Even so, I am rarely downright offended by anything I see in comics related to women's issues, it's just not something I'm particularly sensitive about. I do care about characters that I can relate to, however, and that's where more interesting female characters would be a big plus.

Speaking of Daredevil (and check out my blog devoted exclusively to Daredevil comics if you're interested), I agree about Milla. And she was always a character I really wanted to like. Heck, I still like her in theory. But I agree that Brubaker was the writer who first made any attempt to flesh her out. But we still don't know exactly what Matt saw in her, what they did together as a couple, what they talked about or Milla's opinions on anything.

To Brubaker's credit, I'm totally in love with Dakota North, and I think Becky Blake was a great addition (reintroduction) to the cast as well.

Mister said...

This is a cool blog, this article in particular was well written. Some very valid point, though there are many strong female characters, you just need to dig around for them. Artesia being an important, and often overlooked strong female character,

Cindy Cooper said...

Christine! Nice to hear from another fangirl who loves Daredevil as much as I do. I agree with you about Dakota and Becky Blake. I like what he's doing with them as supporting characters. Like you, I'm rarely grossly offended reading comics, though it does happen. It's really more of a sin of omission, usually.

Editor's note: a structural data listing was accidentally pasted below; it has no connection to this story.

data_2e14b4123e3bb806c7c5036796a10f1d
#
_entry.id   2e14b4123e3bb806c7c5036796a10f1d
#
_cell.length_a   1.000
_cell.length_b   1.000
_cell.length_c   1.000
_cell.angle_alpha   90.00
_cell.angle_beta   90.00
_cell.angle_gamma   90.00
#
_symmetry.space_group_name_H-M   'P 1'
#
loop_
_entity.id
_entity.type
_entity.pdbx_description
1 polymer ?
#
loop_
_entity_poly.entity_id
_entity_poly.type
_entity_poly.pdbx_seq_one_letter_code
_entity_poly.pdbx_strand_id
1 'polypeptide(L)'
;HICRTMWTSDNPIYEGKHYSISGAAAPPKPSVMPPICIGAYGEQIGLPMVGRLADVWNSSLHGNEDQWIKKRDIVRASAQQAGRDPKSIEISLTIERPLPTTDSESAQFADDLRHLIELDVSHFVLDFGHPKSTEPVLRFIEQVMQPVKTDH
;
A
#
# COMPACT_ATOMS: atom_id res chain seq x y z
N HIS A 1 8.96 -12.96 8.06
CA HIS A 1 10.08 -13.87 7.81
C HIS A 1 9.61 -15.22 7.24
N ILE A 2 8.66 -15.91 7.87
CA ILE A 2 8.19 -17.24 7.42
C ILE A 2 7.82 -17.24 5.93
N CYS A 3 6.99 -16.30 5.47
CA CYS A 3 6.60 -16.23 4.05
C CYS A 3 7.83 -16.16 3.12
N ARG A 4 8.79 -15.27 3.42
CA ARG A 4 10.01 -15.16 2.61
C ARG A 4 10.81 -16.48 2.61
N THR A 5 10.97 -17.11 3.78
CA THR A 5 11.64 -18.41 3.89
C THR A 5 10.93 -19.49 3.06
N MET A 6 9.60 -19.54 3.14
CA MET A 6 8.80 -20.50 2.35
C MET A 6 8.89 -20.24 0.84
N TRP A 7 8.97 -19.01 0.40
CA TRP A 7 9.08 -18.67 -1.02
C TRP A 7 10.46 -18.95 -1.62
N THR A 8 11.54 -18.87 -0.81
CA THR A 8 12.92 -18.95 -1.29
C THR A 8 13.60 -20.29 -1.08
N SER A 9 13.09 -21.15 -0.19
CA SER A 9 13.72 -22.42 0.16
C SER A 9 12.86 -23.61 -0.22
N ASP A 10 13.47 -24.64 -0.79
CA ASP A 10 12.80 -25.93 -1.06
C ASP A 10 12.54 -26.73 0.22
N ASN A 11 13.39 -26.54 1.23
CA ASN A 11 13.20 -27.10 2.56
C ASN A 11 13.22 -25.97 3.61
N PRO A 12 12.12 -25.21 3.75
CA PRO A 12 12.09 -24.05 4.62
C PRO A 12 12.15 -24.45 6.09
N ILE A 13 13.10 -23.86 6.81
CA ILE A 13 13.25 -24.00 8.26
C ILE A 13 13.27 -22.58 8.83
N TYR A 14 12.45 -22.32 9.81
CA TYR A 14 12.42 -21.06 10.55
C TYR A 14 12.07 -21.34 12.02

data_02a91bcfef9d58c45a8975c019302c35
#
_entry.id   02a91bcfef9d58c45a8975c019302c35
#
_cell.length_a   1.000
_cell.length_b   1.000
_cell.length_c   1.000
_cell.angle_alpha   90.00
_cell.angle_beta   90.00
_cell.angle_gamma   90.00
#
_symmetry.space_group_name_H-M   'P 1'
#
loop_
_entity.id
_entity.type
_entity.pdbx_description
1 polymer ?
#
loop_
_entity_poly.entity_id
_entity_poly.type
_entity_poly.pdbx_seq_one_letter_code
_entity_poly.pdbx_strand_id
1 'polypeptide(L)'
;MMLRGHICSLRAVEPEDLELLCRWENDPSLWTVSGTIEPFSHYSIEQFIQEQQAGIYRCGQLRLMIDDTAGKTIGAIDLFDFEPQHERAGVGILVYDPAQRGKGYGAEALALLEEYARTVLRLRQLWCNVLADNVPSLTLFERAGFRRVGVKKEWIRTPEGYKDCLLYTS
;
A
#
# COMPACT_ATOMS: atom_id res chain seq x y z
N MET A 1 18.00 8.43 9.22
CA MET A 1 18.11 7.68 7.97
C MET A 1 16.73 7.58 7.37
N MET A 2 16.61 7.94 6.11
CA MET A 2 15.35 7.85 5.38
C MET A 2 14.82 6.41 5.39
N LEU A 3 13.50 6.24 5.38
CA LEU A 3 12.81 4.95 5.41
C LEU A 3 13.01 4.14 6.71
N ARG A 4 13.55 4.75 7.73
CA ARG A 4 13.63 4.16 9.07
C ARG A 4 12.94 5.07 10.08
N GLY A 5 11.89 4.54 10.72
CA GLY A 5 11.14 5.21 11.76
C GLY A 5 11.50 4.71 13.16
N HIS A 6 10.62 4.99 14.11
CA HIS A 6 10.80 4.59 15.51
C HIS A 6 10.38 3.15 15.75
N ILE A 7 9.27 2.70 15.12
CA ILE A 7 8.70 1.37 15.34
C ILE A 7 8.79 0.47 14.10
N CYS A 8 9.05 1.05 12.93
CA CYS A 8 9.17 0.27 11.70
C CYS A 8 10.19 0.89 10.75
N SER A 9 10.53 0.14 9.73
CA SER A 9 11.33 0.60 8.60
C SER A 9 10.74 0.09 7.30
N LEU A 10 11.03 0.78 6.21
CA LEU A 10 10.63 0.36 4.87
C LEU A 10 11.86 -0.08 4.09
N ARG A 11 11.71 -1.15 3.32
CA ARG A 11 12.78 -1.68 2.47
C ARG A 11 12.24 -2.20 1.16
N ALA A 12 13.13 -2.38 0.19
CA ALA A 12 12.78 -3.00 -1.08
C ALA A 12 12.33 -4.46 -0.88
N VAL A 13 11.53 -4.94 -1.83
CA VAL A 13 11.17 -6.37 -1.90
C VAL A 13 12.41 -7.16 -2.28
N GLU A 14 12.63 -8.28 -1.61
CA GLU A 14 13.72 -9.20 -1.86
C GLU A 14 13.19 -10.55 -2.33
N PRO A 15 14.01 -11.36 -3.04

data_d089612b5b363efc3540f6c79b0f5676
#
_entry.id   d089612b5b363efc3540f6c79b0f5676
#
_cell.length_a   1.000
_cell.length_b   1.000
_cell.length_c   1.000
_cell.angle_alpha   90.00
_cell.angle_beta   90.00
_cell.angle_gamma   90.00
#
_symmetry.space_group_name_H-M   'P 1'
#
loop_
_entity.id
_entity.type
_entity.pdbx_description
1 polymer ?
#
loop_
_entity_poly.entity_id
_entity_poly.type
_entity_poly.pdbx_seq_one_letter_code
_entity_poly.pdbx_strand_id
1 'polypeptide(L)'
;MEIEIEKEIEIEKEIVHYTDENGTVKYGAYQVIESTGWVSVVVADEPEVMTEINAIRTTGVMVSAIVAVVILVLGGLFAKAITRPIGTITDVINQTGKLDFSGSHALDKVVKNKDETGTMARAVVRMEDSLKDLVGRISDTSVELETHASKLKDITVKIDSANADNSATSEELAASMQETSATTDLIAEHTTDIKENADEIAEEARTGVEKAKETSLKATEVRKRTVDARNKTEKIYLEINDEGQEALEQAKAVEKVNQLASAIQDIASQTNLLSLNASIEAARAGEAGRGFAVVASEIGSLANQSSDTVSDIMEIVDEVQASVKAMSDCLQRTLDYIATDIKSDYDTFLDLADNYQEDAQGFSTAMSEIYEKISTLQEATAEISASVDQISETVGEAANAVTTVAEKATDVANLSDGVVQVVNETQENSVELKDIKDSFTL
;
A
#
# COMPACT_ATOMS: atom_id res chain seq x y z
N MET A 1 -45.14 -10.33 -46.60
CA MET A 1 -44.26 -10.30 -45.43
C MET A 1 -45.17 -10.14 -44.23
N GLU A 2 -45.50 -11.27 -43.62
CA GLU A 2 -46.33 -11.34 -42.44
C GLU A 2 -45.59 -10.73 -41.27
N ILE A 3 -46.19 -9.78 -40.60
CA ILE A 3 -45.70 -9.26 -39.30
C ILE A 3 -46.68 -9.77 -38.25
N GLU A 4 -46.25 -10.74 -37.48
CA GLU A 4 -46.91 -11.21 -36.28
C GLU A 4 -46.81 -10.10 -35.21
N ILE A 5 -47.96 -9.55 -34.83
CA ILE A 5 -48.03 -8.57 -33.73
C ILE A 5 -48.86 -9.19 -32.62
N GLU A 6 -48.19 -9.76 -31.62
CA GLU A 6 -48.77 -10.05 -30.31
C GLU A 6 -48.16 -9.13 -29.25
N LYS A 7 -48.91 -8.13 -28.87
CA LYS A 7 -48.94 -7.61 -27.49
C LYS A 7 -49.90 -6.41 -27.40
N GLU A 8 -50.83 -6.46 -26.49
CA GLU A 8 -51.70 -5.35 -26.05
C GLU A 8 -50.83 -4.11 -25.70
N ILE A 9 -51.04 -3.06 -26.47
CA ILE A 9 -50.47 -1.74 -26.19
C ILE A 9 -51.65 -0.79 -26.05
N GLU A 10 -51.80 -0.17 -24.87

Mister, thanks for the kind words.

I think my main complaint is that I don't want to dig around for well-written female characters, but I continue to be hopeful that things are changing.

Mister said...

The digging around isn't limited to finding strong female characters in comics, it is finding good quality comics. Yes a lot of mediocre crap is published, but if you look beyond the main books (there are good comics published by DC and Marvel too)you will find some very interesting stuff out there.

Dan said...

Glad you found your Everywoman Superhero in She-Hulk.

big-wired said...

That was a very good post, and you've stated points that I've seen elsewhere by other people, and yet still have to be reiterated until the point finally sticks home.

I often find myself wondering why the Big 2 Superhero Comic Companies write so few good female superheroes. Gail Simone did wonderfully with the Birds of Prey, Marvel is really pushing Ms. Marvel, there's also the Manhunter, but for all of those good titles, there are many more horrible examples of writing, such as Judd Winnik's depiction of Black Canary in the new Green Arrow/Black Canary series, and Sean McKeever, who wrote Mary Jane so wonderfully in Spider-Man Loves Mary Jane has been doing a horrendous job of writing in Teen Titans.

There doesn't need to be some wholly different standard for female characters (or different series like DC's Minx line), just some common sense, good writing, and the knowledge that women, depending on breast size, need something good for support.

And flat shoes.

Ironically, since getting back into comics for good inspiration on how to write female characters, I've found MUCH MORE on how NOT to write them.

Roxie said...

Great article.

Color me surprised...no mention of Buffy? I am sad they ditched the Whedon Wonder Woman project.

I love comics, superheros, sci-fi, and fantasy and you're so beyond right. So now, I try specifically find things that treat their female characters as whole people.

Recently, I've been reading the Twilight series and what's interesting is that author (Stephenie Meyer) has actually talked about being fan of comics herself...so I'm interested to see where that goes.

writeinmayorfaith said...
This comment has been removed by the author.